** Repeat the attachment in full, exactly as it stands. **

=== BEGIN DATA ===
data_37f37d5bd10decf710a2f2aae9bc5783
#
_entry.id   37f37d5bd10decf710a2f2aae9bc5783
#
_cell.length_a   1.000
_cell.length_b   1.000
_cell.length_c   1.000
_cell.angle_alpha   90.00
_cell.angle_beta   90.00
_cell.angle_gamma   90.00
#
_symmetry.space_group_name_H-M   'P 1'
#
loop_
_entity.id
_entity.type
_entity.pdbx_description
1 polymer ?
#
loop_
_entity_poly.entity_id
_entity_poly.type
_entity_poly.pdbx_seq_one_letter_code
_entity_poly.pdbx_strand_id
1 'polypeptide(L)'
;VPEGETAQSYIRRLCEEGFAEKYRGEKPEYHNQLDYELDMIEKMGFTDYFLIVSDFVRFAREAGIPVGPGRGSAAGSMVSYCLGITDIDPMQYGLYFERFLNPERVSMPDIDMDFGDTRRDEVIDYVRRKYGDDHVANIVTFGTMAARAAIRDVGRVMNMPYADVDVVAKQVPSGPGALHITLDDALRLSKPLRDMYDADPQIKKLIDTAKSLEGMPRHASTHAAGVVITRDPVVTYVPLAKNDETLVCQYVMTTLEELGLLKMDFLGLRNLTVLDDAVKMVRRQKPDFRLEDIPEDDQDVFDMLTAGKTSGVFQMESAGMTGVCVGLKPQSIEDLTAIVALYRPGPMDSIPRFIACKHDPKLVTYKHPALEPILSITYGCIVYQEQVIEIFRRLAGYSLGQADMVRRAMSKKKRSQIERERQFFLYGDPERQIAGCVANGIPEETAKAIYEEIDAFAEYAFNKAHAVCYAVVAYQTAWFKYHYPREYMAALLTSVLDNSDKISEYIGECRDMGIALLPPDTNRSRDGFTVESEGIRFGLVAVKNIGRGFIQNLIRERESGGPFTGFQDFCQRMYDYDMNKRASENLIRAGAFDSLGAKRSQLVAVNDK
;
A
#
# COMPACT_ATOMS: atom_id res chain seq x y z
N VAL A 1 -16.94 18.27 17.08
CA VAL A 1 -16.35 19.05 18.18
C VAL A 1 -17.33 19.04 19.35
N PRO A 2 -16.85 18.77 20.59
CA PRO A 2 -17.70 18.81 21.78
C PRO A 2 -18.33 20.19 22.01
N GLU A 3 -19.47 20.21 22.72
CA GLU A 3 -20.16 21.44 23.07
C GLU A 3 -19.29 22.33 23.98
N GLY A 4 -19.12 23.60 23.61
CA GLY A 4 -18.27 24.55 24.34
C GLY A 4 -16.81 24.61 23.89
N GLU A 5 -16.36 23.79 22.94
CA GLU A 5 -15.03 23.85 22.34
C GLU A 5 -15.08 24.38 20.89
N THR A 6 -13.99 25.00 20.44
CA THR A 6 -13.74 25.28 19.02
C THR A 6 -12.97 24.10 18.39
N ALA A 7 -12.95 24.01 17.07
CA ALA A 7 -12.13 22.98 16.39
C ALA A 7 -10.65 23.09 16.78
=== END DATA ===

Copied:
data_37f37d5bd10decf710a2f2aae9bc5783
#
_entry.id   37f37d5bd10decf710a2f2aae9bc5783
#
_cell.length_a   1.000
_cell.length_b   1.000
_cell.length_c   1.000
_cell.angle_alpha   90.00
_cell.angle_beta   90.00
_cell.angle_gamma   90.00
#
_symmetry.space_group_name_H-M   'P 1'
#
loop_
_entity.id
_entity.type
_entity.pdbx_description
1 polymer ?
#
loop_
_entity_poly.entity_id
_entity_poly.type
_entity_poly.pdbx_seq_one_letter_code
_entity_poly.pdbx_strand_id
1 'polypeptide(L)'
;VPEGETAQSYIRRLCEEGFAEKYRGEKPEYHNQLDYELDMIEKMGFTDYFLIVSDFVRFAREAGIPVGPGRGSAAGSMVSYCLGITDIDPMQYGLYFERFLNPERVSMPDIDMDFGDTRRDEVIDYVRRKYGDDHVANIVTFGTMAARAAIRDVGRVMNMPYADVDVVAKQVPSGPGALHITLDDALRLSKPLRDMYDADPQIKKLIDTAKSLEGMPRHASTHAAGVVITRDPVVTYVPLAKNDETLVCQYVMTTLEELGLLKMDFLGLRNLTVLDDAVKMVRRQKPDFRLEDIPEDDQDVFDMLTAGKTSGVFQMESAGMTGVCVGLKPQSIEDLTAIVALYRPGPMDSIPRFIACKHDPKLVTYKHPALEPILSITYGCIVYQEQVIEIFRRLAGYSLGQADMVRRAMSKKKRSQIERERQFFLYGDPERQIAGCVANGIPEETAKAIYEEIDAFAEYAFNKAHAVCYAVVAYQTAWFKYHYPREYMAALLTSVLDNSDKISEYIGECRDMGIALLPPDTNRSRDGFTVESEGIRFGLVAVKNIGRGFIQNLIRERESGGPFTGFQDFCQRMYDYDMNKRASENLIRAGAFDSLGAKRSQLVAVNDK
;
A
#
# COMPACT_ATOMS: atom_id res chain seq x y z
N VAL A 1 -16.94 18.27 17.08
CA VAL A 1 -16.35 19.05 18.18
C VAL A 1 -17.33 19.04 19.35
N PRO A 2 -16.85 18.77 20.59
CA PRO A 2 -17.70 18.81 21.78
C PRO A 2 -18.33 20.19 22.01
N GLU A 3 -19.47 20.21 22.72
CA GLU A 3 -20.16 21.44 23.07
C GLU A 3 -19.29 22.33 23.98
N GLY A 4 -19.12 23.60 23.61
CA GLY A 4 -18.27 24.55 24.34
C GLY A 4 -16.81 24.61 23.89
N GLU A 5 -16.36 23.79 22.94
CA GLU A 5 -15.03 23.85 22.34
C GLU A 5 -15.08 24.38 20.89
N THR A 6 -13.99 25.00 20.44
CA THR A 6 -13.74 25.28 19.02
C THR A 6 -12.97 24.10 18.39
N ALA A 7 -12.95 24.01 17.07
CA ALA A 7 -12.13 22.98 16.39
C ALA A 7 -10.65 23.09 16.78